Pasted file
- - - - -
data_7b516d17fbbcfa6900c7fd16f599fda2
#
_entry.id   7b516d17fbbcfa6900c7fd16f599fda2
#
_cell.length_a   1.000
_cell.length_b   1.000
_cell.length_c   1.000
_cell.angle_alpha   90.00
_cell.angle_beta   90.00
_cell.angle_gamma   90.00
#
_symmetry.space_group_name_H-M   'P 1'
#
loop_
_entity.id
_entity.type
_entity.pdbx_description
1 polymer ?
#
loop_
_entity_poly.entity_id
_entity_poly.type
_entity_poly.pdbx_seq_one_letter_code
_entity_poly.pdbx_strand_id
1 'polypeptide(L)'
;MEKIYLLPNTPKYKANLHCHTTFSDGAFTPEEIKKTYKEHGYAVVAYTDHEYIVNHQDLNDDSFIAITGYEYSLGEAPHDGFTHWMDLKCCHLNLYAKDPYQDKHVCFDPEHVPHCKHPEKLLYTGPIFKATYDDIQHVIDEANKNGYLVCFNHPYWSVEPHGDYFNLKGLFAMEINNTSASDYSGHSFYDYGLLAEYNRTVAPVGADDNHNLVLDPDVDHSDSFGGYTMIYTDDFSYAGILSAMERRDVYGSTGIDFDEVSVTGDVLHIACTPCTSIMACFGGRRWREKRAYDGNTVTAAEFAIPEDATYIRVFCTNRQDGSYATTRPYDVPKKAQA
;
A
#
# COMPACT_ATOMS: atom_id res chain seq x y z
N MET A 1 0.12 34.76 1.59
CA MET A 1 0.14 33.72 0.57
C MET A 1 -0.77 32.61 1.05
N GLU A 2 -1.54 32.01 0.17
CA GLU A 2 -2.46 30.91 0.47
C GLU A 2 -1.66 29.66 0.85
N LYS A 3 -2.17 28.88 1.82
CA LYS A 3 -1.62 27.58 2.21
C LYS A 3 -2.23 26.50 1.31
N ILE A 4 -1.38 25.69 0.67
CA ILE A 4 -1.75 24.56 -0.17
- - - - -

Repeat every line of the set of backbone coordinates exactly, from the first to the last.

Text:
data_7b516d17fbbcfa6900c7fd16f599fda2
#
_entry.id   7b516d17fbbcfa6900c7fd16f599fda2
#
_cell.length_a   1.000
_cell.length_b   1.000
_cell.length_c   1.000
_cell.angle_alpha   90.00
_cell.angle_beta   90.00
_cell.angle_gamma   90.00
#
_symmetry.space_group_name_H-M   'P 1'
#
loop_
_entity.id
_entity.type
_entity.pdbx_description
1 polymer ?
#
loop_
_entity_poly.entity_id
_entity_poly.type
_entity_poly.pdbx_seq_one_letter_code
_entity_poly.pdbx_strand_id
1 'polypeptide(L)'
;MEKIYLLPNTPKYKANLHCHTTFSDGAFTPEEIKKTYKEHGYAVVAYTDHEYIVNHQDLNDDSFIAITGYEYSLGEAPHDGFTHWMDLKCCHLNLYAKDPYQDKHVCFDPEHVPHCKHPEKLLYTGPIFKATYDDIQHVIDEANKNGYLVCFNHPYWSVEPHGDYFNLKGLFAMEINNTSASDYSGHSFYDYGLLAEYNRTVAPVGADDNHNLVLDPDVDHSDSFGGYTMIYTDDFSYAGILSAMERRDVYGSTGIDFDEVSVTGDVLHIACTPCTSIMACFGGRRWREKRAYDGNTVTAAEFAIPEDATYIRVFCTNRQDGSYATTRPYDVPKKAQA
;
A
#
# COMPACT_ATOMS: atom_id res chain seq x y z
N MET A 1 0.12 34.76 1.59
CA MET A 1 0.14 33.72 0.57
C MET A 1 -0.77 32.61 1.05
N GLU A 2 -1.54 32.01 0.17
CA GLU A 2 -2.46 30.91 0.47
C GLU A 2 -1.66 29.66 0.85
N LYS A 3 -2.17 28.88 1.82
CA LYS A 3 -1.62 27.58 2.21
C LYS A 3 -2.23 26.50 1.31
N ILE A 4 -1.38 25.69 0.67
CA ILE A 4 -1.75 24.56 -0.17